Underage drinking is a major driver of teen–related auto accidents every year. New studies find that not only is underage drinking a huge problem in the population, but that many teenagers indulge in excessive drinking or binge drinking.
Binge drinking may be defined as the consumption of five or more alcohol beverages. In the case of female teens, the number drops to four alcoholic beverages during a single session of drinking. The research was published in Pediatrics journal recently, and also defines extreme binge drinking as the consumption of 10 or more alcoholic beverages in a row.
The researchers focused on data involving more than 16,000 high school seniors. For the purpose of the research, they defined a single drink as 12 ounces of beer, 4 ounces of wine, a shot glass of liquor, a mixed drink or a 12- ounce wine cooler.
They found that about 28 % of the respondents in the study admitted to binge drinking in the past two weeks, while 10.5%, admitted indulging in excessive drinking or drinking 10 or more drinks during a single session. Nearly 6% of the teenagers drank more than 15 alcohol beverages in a row at some point in the past two weeks.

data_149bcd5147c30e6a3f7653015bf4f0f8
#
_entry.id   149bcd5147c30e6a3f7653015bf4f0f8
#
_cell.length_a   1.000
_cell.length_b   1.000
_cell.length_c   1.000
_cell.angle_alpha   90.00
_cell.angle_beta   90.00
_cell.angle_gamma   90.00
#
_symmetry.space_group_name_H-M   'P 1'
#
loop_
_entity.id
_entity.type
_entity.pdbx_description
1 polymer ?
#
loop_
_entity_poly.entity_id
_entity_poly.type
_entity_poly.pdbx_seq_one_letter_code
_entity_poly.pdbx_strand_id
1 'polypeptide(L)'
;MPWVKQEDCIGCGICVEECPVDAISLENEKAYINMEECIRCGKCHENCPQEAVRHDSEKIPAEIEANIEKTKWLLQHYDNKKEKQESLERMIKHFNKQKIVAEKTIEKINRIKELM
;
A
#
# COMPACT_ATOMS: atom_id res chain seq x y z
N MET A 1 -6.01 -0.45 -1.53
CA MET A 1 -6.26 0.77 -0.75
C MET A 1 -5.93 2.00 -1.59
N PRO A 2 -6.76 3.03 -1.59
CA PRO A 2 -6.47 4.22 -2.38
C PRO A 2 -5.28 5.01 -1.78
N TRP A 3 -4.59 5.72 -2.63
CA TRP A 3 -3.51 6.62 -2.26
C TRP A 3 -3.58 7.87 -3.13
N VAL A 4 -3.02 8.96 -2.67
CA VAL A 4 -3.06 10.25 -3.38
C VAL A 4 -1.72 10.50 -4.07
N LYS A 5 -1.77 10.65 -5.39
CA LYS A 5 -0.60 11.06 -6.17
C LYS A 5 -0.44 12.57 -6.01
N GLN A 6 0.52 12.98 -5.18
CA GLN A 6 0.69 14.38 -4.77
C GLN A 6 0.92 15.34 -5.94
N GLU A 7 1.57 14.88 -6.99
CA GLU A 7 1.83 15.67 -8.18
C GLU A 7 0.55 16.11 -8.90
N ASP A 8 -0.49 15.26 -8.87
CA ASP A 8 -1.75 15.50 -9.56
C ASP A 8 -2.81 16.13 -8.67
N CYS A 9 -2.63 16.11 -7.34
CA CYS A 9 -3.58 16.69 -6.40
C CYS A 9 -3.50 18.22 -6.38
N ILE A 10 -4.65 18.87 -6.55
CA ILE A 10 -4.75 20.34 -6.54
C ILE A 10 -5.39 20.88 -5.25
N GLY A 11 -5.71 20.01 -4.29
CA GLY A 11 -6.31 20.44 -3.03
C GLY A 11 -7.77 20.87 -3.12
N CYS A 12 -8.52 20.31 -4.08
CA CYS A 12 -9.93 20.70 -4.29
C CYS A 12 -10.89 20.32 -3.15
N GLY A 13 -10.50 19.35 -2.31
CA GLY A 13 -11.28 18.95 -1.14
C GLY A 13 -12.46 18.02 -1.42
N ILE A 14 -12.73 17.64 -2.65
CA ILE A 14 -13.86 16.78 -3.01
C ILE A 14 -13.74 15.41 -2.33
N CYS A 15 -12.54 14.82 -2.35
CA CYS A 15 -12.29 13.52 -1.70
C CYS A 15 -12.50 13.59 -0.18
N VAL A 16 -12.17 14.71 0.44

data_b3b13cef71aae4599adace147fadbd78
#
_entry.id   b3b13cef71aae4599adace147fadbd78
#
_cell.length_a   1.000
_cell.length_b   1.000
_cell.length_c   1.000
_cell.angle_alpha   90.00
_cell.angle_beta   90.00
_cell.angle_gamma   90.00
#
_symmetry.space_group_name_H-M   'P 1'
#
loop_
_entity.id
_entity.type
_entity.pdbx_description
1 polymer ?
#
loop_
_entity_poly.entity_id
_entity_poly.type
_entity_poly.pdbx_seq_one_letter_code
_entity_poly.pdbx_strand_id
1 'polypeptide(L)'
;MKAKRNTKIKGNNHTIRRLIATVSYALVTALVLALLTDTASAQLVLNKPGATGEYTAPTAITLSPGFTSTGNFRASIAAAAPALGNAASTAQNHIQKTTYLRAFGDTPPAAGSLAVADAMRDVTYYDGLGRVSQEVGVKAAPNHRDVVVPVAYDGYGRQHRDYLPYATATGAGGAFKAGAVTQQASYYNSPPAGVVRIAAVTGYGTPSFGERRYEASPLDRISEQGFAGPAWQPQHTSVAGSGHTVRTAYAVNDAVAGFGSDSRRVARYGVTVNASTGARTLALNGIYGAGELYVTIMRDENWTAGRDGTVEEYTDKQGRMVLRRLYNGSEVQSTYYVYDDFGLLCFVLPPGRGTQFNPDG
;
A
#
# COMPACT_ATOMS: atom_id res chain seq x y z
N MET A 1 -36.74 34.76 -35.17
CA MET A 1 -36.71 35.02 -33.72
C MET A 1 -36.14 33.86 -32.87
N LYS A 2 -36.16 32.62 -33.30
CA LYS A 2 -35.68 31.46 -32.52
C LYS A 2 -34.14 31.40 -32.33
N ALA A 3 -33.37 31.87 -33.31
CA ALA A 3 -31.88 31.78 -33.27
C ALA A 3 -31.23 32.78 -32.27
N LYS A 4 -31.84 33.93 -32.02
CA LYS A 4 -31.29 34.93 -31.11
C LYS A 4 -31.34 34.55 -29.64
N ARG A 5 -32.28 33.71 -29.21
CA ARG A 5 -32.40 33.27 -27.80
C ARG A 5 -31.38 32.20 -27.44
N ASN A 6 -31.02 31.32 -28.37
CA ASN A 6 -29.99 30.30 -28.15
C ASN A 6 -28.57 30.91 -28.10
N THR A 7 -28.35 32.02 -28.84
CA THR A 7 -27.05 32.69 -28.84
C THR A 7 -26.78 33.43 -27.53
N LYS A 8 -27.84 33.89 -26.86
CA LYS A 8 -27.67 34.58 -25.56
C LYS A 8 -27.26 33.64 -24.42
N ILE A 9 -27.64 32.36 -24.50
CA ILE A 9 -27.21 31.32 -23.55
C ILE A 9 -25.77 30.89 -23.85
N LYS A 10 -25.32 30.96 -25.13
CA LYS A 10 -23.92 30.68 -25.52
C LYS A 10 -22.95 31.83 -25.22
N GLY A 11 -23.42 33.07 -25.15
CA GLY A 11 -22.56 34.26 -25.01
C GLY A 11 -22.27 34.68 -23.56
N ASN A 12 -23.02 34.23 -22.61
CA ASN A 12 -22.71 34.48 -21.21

Obviously, that amount of alcohol intoxication can be devastating, especially when a person decides to operate a vehicle. Teenagers have a very low capacity to tolerate alcohol, and as a result, the alcohol can be absorbed by the body much more easily. This means that the debilitating effects of alcohol can begin to show up much sooner, and the effects can be very exaggerated in teenage drivers.
Transportation officials must look closely at more effective solutions to the problem of binge drinking involving underage drinkers and teen drivers.
Doug Horn is a Kansas City auto accident lawyer, dedicated to the representation of victims of auto accidents across Missouri.
Horn is a driving safety advocate and founder of Drive By Example, a community service organization dedicated to advancing driving safety.